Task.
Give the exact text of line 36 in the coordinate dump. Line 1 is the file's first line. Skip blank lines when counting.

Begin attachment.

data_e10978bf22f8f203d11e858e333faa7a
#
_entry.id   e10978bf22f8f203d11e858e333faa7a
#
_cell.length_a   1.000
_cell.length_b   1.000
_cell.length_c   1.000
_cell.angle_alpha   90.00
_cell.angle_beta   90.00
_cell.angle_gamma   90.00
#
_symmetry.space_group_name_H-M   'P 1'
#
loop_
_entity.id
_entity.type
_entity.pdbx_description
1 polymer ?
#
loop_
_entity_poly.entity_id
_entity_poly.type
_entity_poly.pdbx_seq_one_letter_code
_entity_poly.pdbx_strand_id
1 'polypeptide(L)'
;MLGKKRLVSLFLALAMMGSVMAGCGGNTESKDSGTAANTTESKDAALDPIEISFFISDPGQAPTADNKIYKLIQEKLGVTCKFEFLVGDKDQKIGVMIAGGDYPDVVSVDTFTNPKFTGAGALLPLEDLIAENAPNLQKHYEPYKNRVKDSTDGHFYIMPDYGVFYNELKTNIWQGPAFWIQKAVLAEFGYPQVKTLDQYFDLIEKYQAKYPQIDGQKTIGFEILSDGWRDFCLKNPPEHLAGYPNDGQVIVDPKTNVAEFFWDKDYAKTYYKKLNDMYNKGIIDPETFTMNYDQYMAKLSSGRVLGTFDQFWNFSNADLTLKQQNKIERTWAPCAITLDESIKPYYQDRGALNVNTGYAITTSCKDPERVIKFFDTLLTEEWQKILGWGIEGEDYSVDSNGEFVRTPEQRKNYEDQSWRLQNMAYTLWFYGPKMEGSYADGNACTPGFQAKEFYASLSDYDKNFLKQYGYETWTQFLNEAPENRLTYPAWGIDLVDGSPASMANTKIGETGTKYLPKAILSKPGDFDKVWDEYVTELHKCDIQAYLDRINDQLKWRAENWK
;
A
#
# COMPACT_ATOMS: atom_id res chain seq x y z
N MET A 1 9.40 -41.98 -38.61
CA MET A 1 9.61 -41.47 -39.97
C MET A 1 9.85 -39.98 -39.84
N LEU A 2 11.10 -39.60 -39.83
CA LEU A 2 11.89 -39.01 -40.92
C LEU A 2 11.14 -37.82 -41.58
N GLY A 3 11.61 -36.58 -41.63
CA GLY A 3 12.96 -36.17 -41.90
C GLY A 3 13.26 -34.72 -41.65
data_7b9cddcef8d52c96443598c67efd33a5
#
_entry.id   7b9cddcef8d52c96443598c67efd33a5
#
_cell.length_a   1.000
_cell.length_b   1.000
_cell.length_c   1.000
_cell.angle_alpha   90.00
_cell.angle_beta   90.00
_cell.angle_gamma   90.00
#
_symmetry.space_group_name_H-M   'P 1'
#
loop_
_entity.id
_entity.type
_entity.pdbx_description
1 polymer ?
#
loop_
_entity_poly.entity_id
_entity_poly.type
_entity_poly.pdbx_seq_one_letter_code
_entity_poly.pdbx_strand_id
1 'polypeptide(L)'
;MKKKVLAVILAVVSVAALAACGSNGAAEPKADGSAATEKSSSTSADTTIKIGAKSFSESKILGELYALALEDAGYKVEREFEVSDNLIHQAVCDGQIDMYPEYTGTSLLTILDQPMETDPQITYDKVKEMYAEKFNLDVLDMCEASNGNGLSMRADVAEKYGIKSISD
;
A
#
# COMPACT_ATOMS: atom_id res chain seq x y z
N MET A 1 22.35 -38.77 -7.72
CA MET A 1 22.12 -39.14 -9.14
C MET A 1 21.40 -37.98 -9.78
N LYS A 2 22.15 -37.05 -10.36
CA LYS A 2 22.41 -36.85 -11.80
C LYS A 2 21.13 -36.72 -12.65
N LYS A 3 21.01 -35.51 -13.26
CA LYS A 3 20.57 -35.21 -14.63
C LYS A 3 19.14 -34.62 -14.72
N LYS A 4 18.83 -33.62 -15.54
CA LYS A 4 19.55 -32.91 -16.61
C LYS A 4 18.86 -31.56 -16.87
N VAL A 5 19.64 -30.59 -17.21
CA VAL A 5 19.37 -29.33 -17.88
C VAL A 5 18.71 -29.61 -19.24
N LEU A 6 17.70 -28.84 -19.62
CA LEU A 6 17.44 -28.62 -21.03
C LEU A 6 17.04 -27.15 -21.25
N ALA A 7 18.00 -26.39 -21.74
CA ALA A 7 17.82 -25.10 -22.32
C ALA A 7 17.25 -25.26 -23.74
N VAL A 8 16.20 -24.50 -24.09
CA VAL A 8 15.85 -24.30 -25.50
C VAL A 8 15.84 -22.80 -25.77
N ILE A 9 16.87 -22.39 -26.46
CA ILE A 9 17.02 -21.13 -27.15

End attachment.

C LEU A 2 11.14 -37.82 -41.58